Boaters can float on Ozark National Scenic Riverways stream, not stop on federal land

10/11/2013 6:45 PM

10/11/2013 6:53 PM

People can float on the Current and Jacks Fork rivers that flow through the Ozark National Scenic Riverways in southwest Missouri but they can’t set foot in the closed parks for now, a Riverways official said.

When a partial government shutdown closed the parks Oct. 1, officials indicated rivers in the area would be off limits to floating. On Thursday, Riverways Superintendent Bill Black said the U.S. Solicitor General’s office had clarified that people can float on rivers through federal parks but they must stay off federal park land, including gravel bars in the rivers.

Black said all park facilities are closed and boats can’t be launched from park property. But there are some places at Eminence and Van Buren, and some county roads, where boats can be put in.

Meanwhile, Gov. Jay Nixon’s administration is working on a proposal that could allow national parks to reopen in Missouri with help from the state. Nixon said Friday that Missouri’s proposal would specifically include plans to reopen the Gateway Arch grounds in St. Louis and the Ozark National Scenic Riverways Park in southern Missouri.

Work on the proposal comes after President Barack Obama’s administration said it would allow parks to reopen if states are willing to pay the costs. Utah and Colorado already have struck deals to re-open some of the national parks.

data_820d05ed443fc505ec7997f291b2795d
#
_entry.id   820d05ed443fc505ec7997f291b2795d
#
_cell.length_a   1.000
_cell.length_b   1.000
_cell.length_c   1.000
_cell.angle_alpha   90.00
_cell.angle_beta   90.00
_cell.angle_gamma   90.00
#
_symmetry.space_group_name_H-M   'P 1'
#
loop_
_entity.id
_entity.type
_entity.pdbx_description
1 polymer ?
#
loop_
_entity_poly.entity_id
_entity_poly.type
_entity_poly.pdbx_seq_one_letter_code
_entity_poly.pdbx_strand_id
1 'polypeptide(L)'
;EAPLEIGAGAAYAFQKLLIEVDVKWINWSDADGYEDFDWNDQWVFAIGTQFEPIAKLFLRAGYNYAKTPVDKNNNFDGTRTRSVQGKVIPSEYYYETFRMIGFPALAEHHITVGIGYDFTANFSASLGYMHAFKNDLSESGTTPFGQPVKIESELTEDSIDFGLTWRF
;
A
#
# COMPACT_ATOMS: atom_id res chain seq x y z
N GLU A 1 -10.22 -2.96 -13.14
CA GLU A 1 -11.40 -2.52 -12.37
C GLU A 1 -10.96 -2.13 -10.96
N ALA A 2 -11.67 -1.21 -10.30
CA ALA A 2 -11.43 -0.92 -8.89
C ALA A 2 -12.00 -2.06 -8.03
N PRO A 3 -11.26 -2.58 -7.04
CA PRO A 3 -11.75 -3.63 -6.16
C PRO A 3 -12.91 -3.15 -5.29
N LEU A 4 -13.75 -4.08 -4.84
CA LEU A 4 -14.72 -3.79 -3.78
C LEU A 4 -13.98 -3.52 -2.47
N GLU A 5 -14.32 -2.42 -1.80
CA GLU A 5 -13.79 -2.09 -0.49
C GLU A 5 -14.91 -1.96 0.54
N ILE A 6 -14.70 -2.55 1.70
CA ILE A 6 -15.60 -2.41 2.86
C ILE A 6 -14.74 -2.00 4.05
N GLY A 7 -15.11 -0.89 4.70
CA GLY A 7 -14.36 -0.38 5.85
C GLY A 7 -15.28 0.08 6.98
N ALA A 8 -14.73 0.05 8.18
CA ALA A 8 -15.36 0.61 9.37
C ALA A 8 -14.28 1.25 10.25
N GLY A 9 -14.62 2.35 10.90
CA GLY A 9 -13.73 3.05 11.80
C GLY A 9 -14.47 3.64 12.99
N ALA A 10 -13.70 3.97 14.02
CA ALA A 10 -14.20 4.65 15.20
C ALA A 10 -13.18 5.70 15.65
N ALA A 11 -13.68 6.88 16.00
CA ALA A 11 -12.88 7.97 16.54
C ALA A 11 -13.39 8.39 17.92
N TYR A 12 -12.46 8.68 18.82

For now, people who go on the rivers during the shutdown should be aware that it might be difficult to obtain emergency services from the few park rangers who are still on duty, Black said.

“We are operating with limited resources and if you do decide to go on the river, take extra precautions and safety equipment with you,” Black advised.

The closure has already hurt businesses that cater to tourists along the rivers.

Joe Devall, owner of Silver Arrow Canoe Rentals, said the shutdown has had a “dramatic impact” on his business, which is a National Park Service concessionaire south of Salem.

“We don’t have any business,” Devall said, adding it would violate his contract to even shuttle anyone to access points on the Current River. He said he normally has a brisk business this time of year but he’s had to turn people away.

“They’re holding on, hoping Congress will get their act together. But as of today, still nothing’s changed,” he said.


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